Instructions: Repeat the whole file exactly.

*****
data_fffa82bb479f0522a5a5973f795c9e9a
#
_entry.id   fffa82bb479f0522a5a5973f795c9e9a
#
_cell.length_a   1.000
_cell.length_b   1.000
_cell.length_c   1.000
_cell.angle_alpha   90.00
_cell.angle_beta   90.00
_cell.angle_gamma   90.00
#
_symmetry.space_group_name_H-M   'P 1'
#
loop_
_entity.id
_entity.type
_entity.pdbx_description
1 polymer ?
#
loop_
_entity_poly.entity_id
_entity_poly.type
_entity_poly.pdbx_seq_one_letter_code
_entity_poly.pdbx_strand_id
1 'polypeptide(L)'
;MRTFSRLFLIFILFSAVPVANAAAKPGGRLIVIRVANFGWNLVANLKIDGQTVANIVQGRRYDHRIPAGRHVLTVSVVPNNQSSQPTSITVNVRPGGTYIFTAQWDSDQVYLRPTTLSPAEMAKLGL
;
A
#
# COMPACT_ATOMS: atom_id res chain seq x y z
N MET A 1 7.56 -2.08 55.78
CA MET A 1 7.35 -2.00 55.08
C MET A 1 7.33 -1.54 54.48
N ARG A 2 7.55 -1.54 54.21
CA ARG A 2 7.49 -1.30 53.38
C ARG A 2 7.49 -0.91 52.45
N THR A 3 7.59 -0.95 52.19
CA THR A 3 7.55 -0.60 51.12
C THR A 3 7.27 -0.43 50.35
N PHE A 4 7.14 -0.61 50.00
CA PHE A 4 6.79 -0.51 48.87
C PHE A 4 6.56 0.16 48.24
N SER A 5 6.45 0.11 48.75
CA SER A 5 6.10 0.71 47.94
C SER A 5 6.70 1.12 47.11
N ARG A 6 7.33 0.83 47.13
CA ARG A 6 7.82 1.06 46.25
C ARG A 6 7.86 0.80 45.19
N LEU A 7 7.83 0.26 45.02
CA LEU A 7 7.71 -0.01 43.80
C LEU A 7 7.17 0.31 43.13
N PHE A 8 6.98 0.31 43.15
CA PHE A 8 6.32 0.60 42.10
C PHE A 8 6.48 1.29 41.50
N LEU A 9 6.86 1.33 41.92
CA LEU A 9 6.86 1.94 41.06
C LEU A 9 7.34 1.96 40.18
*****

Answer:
data_fffa82bb479f0522a5a5973f795c9e9a
#
_entry.id   fffa82bb479f0522a5a5973f795c9e9a
#
_cell.length_a   1.000
_cell.length_b   1.000
_cell.length_c   1.000
_cell.angle_alpha   90.00
_cell.angle_beta   90.00
_cell.angle_gamma   90.00
#
_symmetry.space_group_name_H-M   'P 1'
#
loop_
_entity.id
_entity.type
_entity.pdbx_description
1 polymer ?
#
loop_
_entity_poly.entity_id
_entity_poly.type
_entity_poly.pdbx_seq_one_letter_code
_entity_poly.pdbx_strand_id
1 'polypeptide(L)'
;MRTFSRLFLIFILFSAVPVANAAAKPGGRLIVIRVANFGWNLVANLKIDGQTVANIVQGRRYDHRIPAGRHVLTVSVVPNNQSSQPTSITVNVRPGGTYIFTAQWDSDQVYLRPTTLSPAEMAKLGL
;
A
#
# COMPACT_ATOMS: atom_id res chain seq x y z
N MET A 1 7.56 -2.08 55.78
CA MET A 1 7.35 -2.00 55.08
C MET A 1 7.33 -1.54 54.48
N ARG A 2 7.55 -1.54 54.21
CA ARG A 2 7.49 -1.30 53.38
C ARG A 2 7.49 -0.91 52.45
N THR A 3 7.59 -0.95 52.19
CA THR A 3 7.55 -0.60 51.12
C THR A 3 7.27 -0.43 50.35
N PHE A 4 7.14 -0.61 50.00
CA PHE A 4 6.79 -0.51 48.87
C PHE A 4 6.56 0.16 48.24
N SER A 5 6.45 0.11 48.75
CA SER A 5 6.10 0.71 47.94
C SER A 5 6.70 1.12 47.11
N ARG A 6 7.33 0.83 47.13
CA ARG A 6 7.82 1.06 46.25
C ARG A 6 7.86 0.80 45.19
N LEU A 7 7.83 0.26 45.02
CA LEU A 7 7.71 -0.01 43.80
C LEU A 7 7.17 0.31 43.13
N PHE A 8 6.98 0.31 43.15
CA PHE A 8 6.32 0.60 42.10
C PHE A 8 6.48 1.29 41.50
N LEU A 9 6.86 1.33 41.92
CA LEU A 9 6.86 1.94 41.06
C LEU A 9 7.34 1.96 40.18